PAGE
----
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Two friends' fight against food waste raised $15M and 100 million lbs of surplus food for food banks

Ben Collier and Aidan Reilly co-founded 'The Farmlink Project' during the COVID-19 pandemic to connect local farmers with food banks in need of fresh produce.

Two friends' fight against food waste raised $15M and 100 million lbs of surplus food for food banks
Image Source: ABC News/Youtube

When the COVID-19 pandemic reached its peak in the United States in 2020, hospitals across the nation struggled to keep up with the influx of patients, and the death toll crossed hundreds of thousands. At that time, the situation was dire, as the highly contagious virus was spreading rapidly throughout the country, causing widespread panic and uncertainty.

Furthermore, the pandemic was taking its toll on the country's food supply chain, with workers falling ill and businesses shutting down, creating disruptions in the production and distribution of food. Ben Collier and Aidan Reilly, both 21 years old and juniors at Brown University at the time, found themselves abruptly sent home from campus. While Reilly headed to Los Angeles, Collier returned to his home state of Connecticut, reports PEOPLE.



 

As they settled into life back at home, the two young men observed the severe labor shortages that were causing significant amounts of food produced by local farms to go to waste. At the same time, food banks across the country were struggling to keep up with the unprecedented demand for their services, as millions of people faced food insecurity due to the pandemic.

Reilly explained: "There was bad news every single day, and we're like, 'Where can we help?'" Inspired by this observation, Collier decided to join Reilly in L.A. where to launch “The Farmlink Project,” an organization that aimed to bridge the gap between local farmers and food banks. The idea was simple - to connect farmers who had excess produce with food banks in need of fresh, healthy food.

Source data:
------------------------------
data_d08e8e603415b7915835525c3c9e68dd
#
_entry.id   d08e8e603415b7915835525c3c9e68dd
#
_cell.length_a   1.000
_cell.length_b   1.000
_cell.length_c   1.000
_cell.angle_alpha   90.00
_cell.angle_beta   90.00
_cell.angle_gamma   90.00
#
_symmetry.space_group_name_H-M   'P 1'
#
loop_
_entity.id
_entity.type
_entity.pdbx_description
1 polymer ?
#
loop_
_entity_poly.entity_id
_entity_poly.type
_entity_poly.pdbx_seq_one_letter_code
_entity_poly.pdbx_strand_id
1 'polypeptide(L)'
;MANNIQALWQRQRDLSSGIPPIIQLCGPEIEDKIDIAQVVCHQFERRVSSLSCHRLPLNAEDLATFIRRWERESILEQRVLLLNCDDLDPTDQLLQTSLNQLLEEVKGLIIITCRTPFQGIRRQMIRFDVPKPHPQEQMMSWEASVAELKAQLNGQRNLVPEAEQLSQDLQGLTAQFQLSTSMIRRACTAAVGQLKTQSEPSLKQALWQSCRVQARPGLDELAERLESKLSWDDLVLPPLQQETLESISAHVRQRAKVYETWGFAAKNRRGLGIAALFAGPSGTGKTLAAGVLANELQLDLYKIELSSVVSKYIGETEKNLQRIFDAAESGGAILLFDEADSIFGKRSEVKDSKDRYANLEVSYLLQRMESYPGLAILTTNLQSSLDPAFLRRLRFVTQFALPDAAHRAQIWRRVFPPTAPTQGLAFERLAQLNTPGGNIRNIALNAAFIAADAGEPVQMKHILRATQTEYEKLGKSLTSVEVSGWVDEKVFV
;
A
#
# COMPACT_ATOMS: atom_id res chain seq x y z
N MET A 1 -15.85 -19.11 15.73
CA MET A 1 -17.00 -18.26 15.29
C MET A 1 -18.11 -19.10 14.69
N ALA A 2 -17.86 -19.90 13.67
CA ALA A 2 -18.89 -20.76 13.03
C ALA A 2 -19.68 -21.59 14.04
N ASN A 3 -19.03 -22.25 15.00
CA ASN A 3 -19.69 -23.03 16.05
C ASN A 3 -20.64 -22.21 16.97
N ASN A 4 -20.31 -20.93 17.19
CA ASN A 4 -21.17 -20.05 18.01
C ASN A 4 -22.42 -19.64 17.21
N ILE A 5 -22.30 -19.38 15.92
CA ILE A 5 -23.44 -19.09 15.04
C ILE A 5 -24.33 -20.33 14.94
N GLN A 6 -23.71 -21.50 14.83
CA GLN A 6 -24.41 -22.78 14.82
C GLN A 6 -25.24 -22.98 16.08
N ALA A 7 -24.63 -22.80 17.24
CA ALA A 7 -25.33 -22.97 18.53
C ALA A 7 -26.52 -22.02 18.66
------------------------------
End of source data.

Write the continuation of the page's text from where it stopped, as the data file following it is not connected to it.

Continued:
Collier said, "A month later we'd delivered a million pounds of food, and we're like, 'We haven't even really started this thing.'" The Farmlink Project has managed to gather over $15 million in funding and has distributed more than 100 million pounds of excess food to food banks and communities across the country through a network of 600 student volunteers who have joined in the project's expansion.



 

Reilly, now 24, based in L.A. with Collier, 24, said, "This was such a clear solution to fix two gigantic problems — it kind of smacked us in the face." Apart from providing meals to families, The Farmlink Project has prevented food waste from ending up in landfills, which would have otherwise contributed to greenhouse gas emissions, thus making a significant contribution to the environment.

Reilly mentioned that using metrics approved by the Intergovernmental Panel on Climate Change, their actions are estimated to have prevented 350 million pounds of carbon dioxide from adding to the issue of global warming.



 

The duo, along with their full-time employees, Claire Rider and Thea Petrovich, have initiated a field fellowship program worth $100,000 for student volunteers. The objective of this program is to create future leaders who will make a significant and lasting impact in the food conservation sector. They aim to double their reach and efficacy every year, as part of their expansion plans.

Reilly said, "This will be our lasting legacy" and Collier added, "We're trying to create systemic change in all of this. And giving young people the opportunity to be involved in the food system is really powerful."



 

They believe The Farmlink Project is only in its early stages as they approach its third anniversary. Reilly said, "We'll be happy if, in the next five years, we can move a billion pounds of food and bring more smart, young, motivated people into this space and enable them to have an impact. We want to end the stigma around what it means to receive charitable food in this country, long-term." Collier added, "Every few months, I look back and Farmlink feels like a completely different organization. It still feels like we're just at the start of all of this."



 

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